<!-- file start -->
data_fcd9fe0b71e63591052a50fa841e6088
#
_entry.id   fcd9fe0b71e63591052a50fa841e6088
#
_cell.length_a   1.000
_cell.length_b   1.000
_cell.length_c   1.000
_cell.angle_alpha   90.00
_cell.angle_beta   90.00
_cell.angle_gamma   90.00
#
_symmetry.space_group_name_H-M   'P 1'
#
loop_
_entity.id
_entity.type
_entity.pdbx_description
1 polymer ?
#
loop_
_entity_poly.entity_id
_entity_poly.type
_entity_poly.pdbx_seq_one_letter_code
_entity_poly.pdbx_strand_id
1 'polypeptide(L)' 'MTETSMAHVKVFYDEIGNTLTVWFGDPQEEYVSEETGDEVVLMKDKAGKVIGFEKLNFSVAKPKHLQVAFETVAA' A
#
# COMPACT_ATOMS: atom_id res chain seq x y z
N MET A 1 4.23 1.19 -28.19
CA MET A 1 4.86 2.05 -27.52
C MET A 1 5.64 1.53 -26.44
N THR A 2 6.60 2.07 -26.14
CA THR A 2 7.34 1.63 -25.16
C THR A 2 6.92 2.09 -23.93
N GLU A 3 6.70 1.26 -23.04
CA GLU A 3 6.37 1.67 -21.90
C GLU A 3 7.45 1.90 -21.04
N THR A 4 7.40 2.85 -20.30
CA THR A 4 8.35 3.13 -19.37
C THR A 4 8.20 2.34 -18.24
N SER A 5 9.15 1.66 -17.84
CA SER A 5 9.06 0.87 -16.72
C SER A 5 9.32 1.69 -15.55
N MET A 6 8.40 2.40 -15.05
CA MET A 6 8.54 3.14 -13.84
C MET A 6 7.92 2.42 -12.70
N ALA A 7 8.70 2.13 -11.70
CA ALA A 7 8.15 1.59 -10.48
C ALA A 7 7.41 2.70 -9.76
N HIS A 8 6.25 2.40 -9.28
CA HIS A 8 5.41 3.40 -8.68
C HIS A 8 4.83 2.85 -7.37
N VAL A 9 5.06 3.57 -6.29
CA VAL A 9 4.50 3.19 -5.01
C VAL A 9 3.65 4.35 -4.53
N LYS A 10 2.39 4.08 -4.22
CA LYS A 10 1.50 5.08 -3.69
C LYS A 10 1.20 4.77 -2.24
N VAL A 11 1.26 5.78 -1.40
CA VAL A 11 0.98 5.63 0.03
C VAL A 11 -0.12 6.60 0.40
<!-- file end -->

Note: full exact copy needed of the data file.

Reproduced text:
data_fcd9fe0b71e63591052a50fa841e6088
#
_entry.id   fcd9fe0b71e63591052a50fa841e6088
#
_cell.length_a   1.000
_cell.length_b   1.000
_cell.length_c   1.000
_cell.angle_alpha   90.00
_cell.angle_beta   90.00
_cell.angle_gamma   90.00
#
_symmetry.space_group_name_H-M   'P 1'
#
loop_
_entity.id
_entity.type
_entity.pdbx_description
1 polymer ?
#
loop_
_entity_poly.entity_id
_entity_poly.type
_entity_poly.pdbx_seq_one_letter_code
_entity_poly.pdbx_strand_id
1 'polypeptide(L)' 'MTETSMAHVKVFYDEIGNTLTVWFGDPQEEYVSEETGDEVVLMKDKAGKVIGFEKLNFSVAKPKHLQVAFETVAA' A
#
# COMPACT_ATOMS: atom_id res chain seq x y z
N MET A 1 4.23 1.19 -28.19
CA MET A 1 4.86 2.05 -27.52
C MET A 1 5.64 1.53 -26.44
N THR A 2 6.60 2.07 -26.14
CA THR A 2 7.34 1.63 -25.16
C THR A 2 6.92 2.09 -23.93
N GLU A 3 6.70 1.26 -23.04
CA GLU A 3 6.37 1.67 -21.90
C GLU A 3 7.45 1.90 -21.04
N THR A 4 7.40 2.85 -20.30
CA THR A 4 8.35 3.13 -19.37
C THR A 4 8.20 2.34 -18.24
N SER A 5 9.15 1.66 -17.84
CA SER A 5 9.06 0.87 -16.72
C SER A 5 9.32 1.69 -15.55
N MET A 6 8.40 2.40 -15.05
CA MET A 6 8.54 3.14 -13.84
C MET A 6 7.92 2.42 -12.70
N ALA A 7 8.70 2.13 -11.70
CA ALA A 7 8.15 1.59 -10.48
C ALA A 7 7.41 2.70 -9.76
N HIS A 8 6.25 2.40 -9.28
CA HIS A 8 5.41 3.40 -8.68
C HIS A 8 4.83 2.85 -7.37
N VAL A 9 5.06 3.57 -6.29
CA VAL A 9 4.50 3.19 -5.01
C VAL A 9 3.65 4.35 -4.53
N LYS A 10 2.39 4.08 -4.22
CA LYS A 10 1.50 5.08 -3.69
C LYS A 10 1.20 4.77 -2.24
N VAL A 11 1.26 5.78 -1.40
CA VAL A 11 0.98 5.63 0.03
C VAL A 11 -0.12 6.60 0.40